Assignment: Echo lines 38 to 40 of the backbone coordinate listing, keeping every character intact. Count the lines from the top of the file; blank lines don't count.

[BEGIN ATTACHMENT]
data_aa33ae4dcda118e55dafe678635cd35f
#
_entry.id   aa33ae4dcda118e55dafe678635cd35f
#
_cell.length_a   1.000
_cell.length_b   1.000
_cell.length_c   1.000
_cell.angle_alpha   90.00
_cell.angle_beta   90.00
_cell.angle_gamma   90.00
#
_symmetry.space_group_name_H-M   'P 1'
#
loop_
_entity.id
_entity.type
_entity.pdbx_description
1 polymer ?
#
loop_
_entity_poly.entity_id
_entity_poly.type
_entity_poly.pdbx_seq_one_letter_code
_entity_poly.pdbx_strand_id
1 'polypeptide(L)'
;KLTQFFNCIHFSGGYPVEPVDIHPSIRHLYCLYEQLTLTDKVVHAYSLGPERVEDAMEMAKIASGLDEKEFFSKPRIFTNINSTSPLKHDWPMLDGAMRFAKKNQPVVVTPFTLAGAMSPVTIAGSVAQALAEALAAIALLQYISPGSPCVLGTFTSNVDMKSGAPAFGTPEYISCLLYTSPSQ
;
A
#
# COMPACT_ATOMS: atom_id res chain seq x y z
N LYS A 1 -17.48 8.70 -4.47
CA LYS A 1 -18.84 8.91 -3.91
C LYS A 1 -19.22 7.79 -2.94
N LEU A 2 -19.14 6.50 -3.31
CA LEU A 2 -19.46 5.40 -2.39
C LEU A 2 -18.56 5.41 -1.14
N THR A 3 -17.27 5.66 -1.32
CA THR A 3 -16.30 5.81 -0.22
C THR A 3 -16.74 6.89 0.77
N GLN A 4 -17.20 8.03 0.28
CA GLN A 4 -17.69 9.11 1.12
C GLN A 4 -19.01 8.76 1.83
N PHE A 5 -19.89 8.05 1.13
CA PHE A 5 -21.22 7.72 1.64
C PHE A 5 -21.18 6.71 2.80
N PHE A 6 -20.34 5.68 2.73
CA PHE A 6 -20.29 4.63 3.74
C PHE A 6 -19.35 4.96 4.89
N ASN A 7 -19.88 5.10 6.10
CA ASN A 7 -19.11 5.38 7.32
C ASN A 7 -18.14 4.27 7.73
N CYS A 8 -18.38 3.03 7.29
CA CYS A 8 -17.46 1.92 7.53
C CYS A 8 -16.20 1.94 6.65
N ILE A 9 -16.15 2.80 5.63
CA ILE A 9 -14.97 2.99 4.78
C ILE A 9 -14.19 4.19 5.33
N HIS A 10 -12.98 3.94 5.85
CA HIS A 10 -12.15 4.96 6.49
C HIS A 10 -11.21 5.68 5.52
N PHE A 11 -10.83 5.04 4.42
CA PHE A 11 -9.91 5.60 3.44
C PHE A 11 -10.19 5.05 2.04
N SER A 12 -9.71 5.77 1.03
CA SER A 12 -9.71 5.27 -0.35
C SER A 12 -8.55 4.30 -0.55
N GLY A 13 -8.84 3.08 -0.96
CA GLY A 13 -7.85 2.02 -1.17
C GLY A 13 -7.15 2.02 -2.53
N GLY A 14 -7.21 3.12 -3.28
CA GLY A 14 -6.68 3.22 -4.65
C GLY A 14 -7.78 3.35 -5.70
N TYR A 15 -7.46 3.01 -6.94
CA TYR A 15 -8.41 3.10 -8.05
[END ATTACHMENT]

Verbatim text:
CA THR A 3 -16.30 5.81 -0.22
C THR A 3 -16.74 6.89 0.77
N GLN A 4 -17.20 8.03 0.28